DPVP does NaPoWriMo – More from our support group…


I like to make big crusted pies
I bake them from your truth and lies
I bake them blind, so I can’t see the contents neath the crust.

What will you find, sweetness or dust?
Or a little of both, lines intermingled
Beneath the crust which is a little bit crinkled.

Contributed to by Alex, Jenny, Stefanie, Marie & Debi

DPVP does NaPoWriMo – A Veteran’s Guide with Mabh Savage

NaPoWriMo: A Veteran’s Guide

Okay, ‘veteran’ is maybe a strong term, but I’ve completed it on time two years on the trot, completed it a touch late one year and totally cocked it up another year, so I would say I have a wide experience of what NaPoWriMo is like, from all angles! NaPoWriMo is the anachronym for National Poetry Writing Month, the little sibling of NaNoWriMo which is the same for novels, which occurs later in the year. NaNo’s challenge is to write a 50,000 word novel in a month; daunting to most people. NaPo’s challenge is less about the word count and more about consistency and perseverance; the challenge is to write a poem every day. Every single day, and if you miss a day, then you do two poems the next day. And so forth. So why do we do this to ourselves?

Poetry is Fun

Many people think poetry is the height of pretension, playing with words to look clever, or to give voice to lofty, philosophical dreams. This need not be the case, although deep, philosophical poetry certainly has its place! If you’re thinking you wouldn’t have the necessary material to write decent poetry, think again. Some of my most popular poems have been about very un-deep subjects indeed. Some are downright silly.

I almost wish it were
A metaphor for death; decay!
Instead you’ll be surprised
To hear me say
That coming home to
Mouldy guacamole
Holy moley!
Is actually a measure
Of my happiness
My pleasure
Green and lumpy
Like it should be
Now it’s blue as well:
Oh hell!
But no drama
At this sight;
I shrug and in this moonlit night
In the bin I put the mess to bed
And have a lovely curry instead.

There is no deep meaning to this poem. I came home one night looking forward to finishing off my lovely homemade guacamole, probably with some crackers and what not, and it had developed a lovely little hat of pin-mould. Yes, I will literally write about anything. And you should too. Don’t fret and worry over feeling the perfect bit of inspiration. Anything that makes you smile, laugh, roll your eyes, grit your teeth; anything you feel something over can inspire a little bit of poetry.

Poetry has No Rules

It doesn’t have to rhyme, although it can. It doesn’t have to have perfect form, although if you want to follow iambic pentameter (five sets of two syllables per line, with the emphasis on every second syllable) rigorously, that’s OK too. Here’s an example of a rhyming poem that tries to follow the same or similar rhythm on each line.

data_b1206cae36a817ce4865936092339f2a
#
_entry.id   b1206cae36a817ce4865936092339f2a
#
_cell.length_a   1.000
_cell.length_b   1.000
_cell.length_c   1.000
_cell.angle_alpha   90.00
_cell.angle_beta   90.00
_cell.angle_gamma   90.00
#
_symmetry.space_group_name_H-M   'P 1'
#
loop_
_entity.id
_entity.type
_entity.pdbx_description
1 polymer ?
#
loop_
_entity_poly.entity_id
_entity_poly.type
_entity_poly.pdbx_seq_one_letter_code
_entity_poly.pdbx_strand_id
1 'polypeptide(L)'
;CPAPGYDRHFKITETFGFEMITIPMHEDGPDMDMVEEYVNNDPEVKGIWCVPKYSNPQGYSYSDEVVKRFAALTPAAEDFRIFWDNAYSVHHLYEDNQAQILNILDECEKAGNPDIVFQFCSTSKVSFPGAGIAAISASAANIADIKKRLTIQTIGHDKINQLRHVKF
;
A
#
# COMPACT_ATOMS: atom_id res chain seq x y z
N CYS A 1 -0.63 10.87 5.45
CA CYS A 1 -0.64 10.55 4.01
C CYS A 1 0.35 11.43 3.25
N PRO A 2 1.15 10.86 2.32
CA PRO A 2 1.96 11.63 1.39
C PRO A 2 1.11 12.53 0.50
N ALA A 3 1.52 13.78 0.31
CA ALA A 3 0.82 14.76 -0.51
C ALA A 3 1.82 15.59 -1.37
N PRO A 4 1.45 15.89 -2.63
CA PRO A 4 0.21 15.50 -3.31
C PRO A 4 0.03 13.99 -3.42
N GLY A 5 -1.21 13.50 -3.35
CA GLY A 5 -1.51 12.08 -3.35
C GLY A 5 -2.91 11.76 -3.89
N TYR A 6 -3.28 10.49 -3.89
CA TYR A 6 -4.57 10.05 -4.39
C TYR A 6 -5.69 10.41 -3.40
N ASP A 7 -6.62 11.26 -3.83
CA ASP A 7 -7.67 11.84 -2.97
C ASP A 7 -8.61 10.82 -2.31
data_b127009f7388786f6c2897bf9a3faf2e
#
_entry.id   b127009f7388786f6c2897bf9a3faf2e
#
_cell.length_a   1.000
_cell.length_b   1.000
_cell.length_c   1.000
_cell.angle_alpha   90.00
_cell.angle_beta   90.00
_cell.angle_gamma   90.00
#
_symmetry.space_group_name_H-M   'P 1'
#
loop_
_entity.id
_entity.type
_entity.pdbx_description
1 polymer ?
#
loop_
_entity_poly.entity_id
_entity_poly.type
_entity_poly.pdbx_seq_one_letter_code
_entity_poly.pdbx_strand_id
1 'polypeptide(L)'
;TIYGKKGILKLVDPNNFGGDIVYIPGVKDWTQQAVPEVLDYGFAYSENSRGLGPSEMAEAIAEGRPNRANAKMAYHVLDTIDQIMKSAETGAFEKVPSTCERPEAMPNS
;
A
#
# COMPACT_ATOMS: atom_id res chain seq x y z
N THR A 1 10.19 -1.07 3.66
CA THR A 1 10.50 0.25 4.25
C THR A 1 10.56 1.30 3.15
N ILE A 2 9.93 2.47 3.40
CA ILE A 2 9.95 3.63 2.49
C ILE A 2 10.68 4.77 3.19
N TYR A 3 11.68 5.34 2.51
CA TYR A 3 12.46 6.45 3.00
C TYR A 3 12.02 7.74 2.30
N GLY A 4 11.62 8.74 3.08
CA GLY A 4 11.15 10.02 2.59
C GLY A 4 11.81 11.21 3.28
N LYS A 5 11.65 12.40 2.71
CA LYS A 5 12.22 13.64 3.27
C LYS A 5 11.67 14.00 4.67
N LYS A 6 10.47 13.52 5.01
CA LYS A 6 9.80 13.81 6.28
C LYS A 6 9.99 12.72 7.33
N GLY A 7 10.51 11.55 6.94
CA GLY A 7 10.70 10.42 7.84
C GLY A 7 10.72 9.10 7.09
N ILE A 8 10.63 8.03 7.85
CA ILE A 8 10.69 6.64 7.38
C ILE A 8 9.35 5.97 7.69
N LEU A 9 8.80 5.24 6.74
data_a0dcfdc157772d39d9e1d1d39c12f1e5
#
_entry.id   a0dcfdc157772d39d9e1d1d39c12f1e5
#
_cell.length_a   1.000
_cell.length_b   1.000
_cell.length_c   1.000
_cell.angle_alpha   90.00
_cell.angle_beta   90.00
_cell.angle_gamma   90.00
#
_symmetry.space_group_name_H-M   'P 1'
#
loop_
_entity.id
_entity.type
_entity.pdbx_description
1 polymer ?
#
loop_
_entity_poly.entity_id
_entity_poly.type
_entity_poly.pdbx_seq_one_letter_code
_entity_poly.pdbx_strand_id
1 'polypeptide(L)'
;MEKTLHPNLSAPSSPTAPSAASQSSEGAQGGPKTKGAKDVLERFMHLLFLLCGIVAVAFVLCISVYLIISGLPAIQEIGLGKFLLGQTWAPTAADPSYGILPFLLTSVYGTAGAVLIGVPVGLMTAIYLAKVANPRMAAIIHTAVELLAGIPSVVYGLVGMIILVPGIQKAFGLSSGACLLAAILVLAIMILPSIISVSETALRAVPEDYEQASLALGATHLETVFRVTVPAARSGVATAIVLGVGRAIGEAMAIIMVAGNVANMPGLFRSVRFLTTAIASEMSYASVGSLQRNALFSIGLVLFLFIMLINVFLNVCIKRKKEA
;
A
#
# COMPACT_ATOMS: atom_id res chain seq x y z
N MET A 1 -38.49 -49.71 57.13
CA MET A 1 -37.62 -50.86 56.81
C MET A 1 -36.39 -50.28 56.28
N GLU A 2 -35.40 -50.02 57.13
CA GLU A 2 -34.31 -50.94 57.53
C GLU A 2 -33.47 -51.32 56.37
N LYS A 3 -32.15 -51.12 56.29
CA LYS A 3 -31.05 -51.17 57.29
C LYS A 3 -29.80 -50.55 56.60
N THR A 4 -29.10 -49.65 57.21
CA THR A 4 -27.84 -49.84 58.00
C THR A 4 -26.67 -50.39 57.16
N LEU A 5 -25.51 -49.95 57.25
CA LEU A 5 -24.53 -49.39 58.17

Poorly him is poorly me

A thing I cannot bear to see

A furrowed brow; a sweaty neck

A temperature I have to check

A grumpy face, a growly voice

Sad with each and every choice

Wants a blanky; wants a nest

Wants to cuddle to my chest.

Wants some food then nothing’s nice

Not eggs or ice nor toast or rice

Nor sweets or beans nor jams or creams

Not cocoa pops or ham, it seems.

So pillows, sheets and arms it is

Exhausted both; but friends in bliss

As poorly him hugs poorly me;

We rest: the best that we can be.


The rhymes lend emphasis and give the poem a sing-song quality that matches the subject, my little (then) four-year-old boy needing his mummy. In contrast, here’s a poem that has no reasonable rhyming scheme or structure.

Take a pinch of ecstatic ether

Breathe into lover’s eyes

Stretch silk over frame

Of sweat and sinew.

Remove stars from the sky

Place in own eyes

Blink three times

There’s no place like home

And there you are.


Sometimes the way the words weave together is enough. It doesn’t need to be pruned and prodded into a particular structure.


Pro tip: If you are unsure how your poem will read, try reading it out loud. If you find that it sounds a bit disjointed, try changing some of the emphasis onto different words, or getting your editing pen out. When we read a poem on the page, we always hear a voice in our head speaking it to us. If it sounds great read out loud, the chances are it will sound great in someone’s head.


Poetry is Great to Share


One of the most fantastic things I’ve found about NaPoWriMo is how many friends I’ve made dong it! From the comfort of my own sofa, which is exceedingly handy when I’m not able to get out and about, I have shared my poems through my own website and Facebook, including dedicated groups for NaPoWriMo poets. I also get to read everyone else’s poems, and comment on the ones I like best. And sometimes, I get lovely comments about my poems, which makes it all worthwhile! When someone tells you a poem you wrote made them smile; that, to me, is one of the best feelings ever. The other great thing about these groups is they encourage you to keep going. When you feel like your muse has slammed the door on the way out of the building; when you’re tired, anxious ,down, doubting yourself; when you’re thinking it all seems a bit impossible; go and have a read of other people’s work, see how they’re managing, and talk to them to find out what keeps them ticking along. And remember, it’s all for fun!


Good luck to everyone participating in NaPoWriMo this year. Here are some fantastic links and resources that I use every year. I look forward to reading everybody’s poems!